Jonathan Majors interview: ‘Da 5 Bloods’
For Jonathan Majors, his understanding of his character in the Netflix film “Da 5 Bloods” began with family. “That was my way into David … The big attachment for him is his father,” the actor explains. “And if I get honest with myself, my big attachment for myself personally is my father and as complex, nuanced, fucked up, hard, and lovely as that is. You don’t copy and paste, but you do use those raw materials.” Watch our exclusive video interview with Majors above.
Directed by Spike Lee, the film follows a group of Black veterans of the Vietnam War who return to the country decades later to retrieve lost gold, as well as the body of their fallen squad leader Stormin’ Norman (Chadwick Boseman). Majors plays David, whose father Paul (Delroy Lindo) is one of those surviving soldiers. David insists on joining their mission, much to Paul’s dismay.
Their relationship is strained from the very beginning of the film, suggesting a lifetime of conflict between father and son, but Majors and Lindo didn’t collaborate a lot in advance of shooting the film: “Delroy was very clear that he wanted me to have my own process in it. And what we brought to work that day is what it would be,” which in a way reflects the relationship between David and Paul, crossing a wide gulf to understand each other during this shared mission.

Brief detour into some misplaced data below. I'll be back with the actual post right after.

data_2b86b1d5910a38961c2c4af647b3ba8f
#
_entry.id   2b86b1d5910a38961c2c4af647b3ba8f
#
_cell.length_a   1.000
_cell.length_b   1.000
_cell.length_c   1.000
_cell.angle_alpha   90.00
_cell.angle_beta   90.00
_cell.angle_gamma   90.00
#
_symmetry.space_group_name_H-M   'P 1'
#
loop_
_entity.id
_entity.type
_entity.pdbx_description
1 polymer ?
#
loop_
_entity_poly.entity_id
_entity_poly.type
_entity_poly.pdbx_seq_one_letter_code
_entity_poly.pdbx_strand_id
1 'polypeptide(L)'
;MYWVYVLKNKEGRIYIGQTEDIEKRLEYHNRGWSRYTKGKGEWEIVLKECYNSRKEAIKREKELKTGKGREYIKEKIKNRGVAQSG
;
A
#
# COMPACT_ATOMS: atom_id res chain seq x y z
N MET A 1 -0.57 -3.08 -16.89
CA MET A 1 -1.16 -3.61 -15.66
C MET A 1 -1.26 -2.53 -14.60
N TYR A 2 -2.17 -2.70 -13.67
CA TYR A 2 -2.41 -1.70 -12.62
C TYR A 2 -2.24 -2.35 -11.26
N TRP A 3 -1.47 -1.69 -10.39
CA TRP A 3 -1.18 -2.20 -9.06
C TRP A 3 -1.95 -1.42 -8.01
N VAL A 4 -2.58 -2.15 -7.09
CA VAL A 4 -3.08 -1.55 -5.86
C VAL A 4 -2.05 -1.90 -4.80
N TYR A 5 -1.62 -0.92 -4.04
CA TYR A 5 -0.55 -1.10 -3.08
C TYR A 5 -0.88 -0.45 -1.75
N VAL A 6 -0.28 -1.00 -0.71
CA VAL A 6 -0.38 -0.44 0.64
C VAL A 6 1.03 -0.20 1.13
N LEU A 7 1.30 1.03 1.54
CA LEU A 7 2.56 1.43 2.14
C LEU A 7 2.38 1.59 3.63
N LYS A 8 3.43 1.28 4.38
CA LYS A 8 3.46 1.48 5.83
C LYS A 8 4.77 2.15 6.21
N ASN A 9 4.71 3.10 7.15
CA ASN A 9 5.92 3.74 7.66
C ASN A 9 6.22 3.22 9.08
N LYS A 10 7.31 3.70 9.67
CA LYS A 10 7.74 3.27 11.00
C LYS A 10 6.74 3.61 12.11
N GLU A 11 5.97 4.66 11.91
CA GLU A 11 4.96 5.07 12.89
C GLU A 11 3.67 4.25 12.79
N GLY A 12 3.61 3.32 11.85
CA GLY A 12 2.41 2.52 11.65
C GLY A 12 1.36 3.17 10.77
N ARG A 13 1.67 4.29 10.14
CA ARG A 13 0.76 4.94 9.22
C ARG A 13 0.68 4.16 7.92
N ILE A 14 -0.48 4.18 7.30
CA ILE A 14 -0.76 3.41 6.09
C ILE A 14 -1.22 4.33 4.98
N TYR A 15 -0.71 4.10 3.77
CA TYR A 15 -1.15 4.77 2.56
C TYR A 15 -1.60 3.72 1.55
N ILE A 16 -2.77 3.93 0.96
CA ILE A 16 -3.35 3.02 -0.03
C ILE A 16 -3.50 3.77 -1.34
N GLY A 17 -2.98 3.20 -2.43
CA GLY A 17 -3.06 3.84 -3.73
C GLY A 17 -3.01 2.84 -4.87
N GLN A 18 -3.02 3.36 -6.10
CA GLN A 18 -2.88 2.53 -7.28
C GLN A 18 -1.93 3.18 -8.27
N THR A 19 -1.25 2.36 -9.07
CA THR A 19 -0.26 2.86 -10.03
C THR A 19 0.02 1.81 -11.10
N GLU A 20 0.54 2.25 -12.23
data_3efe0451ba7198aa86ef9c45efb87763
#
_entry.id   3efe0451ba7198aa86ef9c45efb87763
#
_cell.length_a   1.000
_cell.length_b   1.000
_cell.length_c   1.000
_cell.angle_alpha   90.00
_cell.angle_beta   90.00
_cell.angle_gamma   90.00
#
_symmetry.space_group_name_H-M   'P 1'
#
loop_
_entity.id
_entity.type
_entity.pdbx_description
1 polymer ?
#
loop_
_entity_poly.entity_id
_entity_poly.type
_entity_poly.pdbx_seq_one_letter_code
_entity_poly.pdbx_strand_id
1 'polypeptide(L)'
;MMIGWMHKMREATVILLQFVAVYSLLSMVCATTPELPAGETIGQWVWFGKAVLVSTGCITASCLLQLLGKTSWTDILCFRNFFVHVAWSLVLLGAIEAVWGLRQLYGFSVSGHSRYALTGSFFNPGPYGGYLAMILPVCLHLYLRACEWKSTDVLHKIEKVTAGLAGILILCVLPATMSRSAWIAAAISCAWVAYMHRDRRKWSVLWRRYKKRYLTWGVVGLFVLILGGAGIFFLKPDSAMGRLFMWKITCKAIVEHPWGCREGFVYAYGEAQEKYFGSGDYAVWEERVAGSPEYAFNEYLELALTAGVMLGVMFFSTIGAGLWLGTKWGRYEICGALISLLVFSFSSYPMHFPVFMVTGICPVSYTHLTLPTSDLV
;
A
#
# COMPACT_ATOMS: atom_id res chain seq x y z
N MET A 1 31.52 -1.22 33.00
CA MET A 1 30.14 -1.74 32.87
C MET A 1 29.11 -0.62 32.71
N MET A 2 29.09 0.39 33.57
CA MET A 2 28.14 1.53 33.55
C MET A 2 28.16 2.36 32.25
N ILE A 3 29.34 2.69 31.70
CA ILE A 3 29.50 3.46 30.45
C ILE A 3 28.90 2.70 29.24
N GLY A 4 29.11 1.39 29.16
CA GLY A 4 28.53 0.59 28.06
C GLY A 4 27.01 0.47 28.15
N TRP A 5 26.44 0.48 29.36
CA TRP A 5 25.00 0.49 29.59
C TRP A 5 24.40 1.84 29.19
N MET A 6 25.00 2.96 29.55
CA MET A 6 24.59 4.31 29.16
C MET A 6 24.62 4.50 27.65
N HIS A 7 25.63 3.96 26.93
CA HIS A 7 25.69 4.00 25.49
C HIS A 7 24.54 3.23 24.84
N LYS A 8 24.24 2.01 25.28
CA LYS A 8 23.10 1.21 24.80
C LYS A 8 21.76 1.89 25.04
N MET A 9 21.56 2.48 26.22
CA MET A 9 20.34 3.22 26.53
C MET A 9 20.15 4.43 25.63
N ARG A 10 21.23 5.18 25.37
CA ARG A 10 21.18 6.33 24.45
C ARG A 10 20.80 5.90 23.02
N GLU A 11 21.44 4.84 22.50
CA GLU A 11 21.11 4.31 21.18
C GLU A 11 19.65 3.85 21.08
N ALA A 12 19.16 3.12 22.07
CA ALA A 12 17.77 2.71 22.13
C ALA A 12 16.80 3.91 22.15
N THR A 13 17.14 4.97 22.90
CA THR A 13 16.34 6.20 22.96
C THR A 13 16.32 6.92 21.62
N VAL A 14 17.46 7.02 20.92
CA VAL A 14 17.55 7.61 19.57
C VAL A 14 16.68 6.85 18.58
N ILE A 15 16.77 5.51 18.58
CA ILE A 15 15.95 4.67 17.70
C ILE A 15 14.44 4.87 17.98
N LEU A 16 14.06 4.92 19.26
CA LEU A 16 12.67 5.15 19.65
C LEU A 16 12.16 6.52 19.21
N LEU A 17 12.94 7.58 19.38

The film resonates for another reason as well. The characters are mourning the death of their fellow soldier played by Boseman, who himself died of colon cancer in August, less than three months after the film was released. “There’s something about art that makes things immortal,” says Majors. “I am doing the work I am doing because of what Chadwick Boseman has given to not just cinema, but to culture — Black culture, American culture, world culture at large. So when you watch the film and see that there’s this presence that is constantly around, constantly pulling and pushing people towards something greater, that is the legacy of Chadwick Boseman as well as Stormin’ Norman … I feel very fortunate to have met him and to have worked with him in that way, and to be a brief contemporary of his.”